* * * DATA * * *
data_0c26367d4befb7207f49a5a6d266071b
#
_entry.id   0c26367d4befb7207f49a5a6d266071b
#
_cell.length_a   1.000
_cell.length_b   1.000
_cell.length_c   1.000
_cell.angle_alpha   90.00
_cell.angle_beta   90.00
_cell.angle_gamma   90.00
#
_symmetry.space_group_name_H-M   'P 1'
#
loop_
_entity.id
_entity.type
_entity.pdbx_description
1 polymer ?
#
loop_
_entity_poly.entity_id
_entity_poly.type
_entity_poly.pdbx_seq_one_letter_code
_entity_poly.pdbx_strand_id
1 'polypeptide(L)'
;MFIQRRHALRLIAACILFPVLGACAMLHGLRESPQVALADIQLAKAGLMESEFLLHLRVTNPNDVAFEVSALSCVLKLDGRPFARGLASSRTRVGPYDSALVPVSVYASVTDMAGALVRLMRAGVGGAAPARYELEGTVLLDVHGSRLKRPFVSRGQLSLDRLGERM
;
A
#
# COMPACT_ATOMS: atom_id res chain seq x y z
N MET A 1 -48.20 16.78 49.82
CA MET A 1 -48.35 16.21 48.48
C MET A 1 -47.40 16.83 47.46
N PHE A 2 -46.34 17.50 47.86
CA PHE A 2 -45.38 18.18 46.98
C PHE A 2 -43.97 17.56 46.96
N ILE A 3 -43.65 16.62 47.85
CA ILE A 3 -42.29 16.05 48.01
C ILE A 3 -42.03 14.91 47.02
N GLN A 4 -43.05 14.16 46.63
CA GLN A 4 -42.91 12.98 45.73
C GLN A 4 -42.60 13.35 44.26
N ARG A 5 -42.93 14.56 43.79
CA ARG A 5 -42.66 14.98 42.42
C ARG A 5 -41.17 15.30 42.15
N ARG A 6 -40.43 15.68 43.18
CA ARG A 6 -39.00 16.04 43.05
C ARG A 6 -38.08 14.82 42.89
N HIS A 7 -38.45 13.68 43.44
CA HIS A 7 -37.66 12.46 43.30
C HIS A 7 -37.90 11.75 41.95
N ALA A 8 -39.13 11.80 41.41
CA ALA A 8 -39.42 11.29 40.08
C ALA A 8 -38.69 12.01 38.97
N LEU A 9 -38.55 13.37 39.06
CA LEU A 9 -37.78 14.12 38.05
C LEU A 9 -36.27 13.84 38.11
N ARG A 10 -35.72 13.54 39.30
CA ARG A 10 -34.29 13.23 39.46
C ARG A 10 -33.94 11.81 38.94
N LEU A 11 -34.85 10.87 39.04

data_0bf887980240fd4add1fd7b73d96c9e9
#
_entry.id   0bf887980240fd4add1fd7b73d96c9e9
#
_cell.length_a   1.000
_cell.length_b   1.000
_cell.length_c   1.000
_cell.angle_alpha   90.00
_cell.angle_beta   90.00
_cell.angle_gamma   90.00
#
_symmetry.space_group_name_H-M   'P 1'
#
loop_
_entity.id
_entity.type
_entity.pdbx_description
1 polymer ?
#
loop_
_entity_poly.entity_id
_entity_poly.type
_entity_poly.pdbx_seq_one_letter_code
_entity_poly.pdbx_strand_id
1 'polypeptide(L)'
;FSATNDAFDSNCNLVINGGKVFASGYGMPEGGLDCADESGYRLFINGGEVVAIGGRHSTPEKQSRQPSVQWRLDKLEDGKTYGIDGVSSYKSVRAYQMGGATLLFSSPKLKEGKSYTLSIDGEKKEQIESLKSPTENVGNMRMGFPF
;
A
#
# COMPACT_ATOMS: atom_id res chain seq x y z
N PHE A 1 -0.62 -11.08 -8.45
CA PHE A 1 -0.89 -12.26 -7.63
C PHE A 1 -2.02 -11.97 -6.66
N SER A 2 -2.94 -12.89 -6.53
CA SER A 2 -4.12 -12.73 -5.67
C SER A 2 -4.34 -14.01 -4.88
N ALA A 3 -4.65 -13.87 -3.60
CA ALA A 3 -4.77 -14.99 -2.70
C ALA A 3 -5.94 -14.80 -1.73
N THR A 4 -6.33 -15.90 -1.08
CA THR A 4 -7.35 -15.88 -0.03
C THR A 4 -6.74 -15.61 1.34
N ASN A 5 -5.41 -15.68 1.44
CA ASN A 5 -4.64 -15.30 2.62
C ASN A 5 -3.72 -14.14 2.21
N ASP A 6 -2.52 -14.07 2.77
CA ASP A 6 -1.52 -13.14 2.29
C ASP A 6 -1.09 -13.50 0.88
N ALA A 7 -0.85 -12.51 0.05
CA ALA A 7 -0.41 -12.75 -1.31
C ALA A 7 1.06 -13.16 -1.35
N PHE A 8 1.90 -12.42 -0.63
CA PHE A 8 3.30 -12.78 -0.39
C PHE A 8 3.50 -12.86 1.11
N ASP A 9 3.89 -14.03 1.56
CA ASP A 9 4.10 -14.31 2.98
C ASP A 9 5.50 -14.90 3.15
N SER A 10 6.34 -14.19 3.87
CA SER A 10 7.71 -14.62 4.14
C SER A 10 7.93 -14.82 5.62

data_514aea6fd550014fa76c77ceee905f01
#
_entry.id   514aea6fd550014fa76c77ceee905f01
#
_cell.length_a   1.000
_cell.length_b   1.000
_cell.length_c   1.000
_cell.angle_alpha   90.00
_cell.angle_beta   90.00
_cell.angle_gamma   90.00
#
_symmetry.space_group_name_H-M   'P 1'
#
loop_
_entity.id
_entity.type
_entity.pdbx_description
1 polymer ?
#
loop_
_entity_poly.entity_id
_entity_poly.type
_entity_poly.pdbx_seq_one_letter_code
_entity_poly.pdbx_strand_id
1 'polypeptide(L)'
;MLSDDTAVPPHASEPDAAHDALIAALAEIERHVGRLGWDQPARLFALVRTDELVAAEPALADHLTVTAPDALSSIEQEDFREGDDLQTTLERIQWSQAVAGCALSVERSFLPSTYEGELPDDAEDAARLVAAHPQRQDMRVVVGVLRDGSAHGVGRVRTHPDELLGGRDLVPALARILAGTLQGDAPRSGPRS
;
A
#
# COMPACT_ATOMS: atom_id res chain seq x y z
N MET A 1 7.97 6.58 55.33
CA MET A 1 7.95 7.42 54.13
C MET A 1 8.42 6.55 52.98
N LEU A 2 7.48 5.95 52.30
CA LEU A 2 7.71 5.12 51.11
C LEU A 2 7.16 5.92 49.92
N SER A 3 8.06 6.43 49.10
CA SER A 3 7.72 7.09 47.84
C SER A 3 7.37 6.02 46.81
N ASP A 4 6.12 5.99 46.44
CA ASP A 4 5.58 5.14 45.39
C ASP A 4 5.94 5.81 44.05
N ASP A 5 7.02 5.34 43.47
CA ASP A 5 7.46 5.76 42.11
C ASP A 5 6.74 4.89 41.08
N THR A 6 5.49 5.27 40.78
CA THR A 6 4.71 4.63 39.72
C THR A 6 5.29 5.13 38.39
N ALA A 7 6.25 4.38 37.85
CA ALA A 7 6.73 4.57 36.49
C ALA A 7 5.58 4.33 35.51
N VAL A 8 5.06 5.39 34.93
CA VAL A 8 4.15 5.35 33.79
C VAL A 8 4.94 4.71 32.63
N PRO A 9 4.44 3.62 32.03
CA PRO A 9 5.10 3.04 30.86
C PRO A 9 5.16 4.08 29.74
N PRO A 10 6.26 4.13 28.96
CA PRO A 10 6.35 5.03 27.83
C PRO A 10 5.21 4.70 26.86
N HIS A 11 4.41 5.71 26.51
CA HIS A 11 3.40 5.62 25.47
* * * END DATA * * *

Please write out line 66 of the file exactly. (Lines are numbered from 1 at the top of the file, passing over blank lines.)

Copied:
_cell.length_a   1.000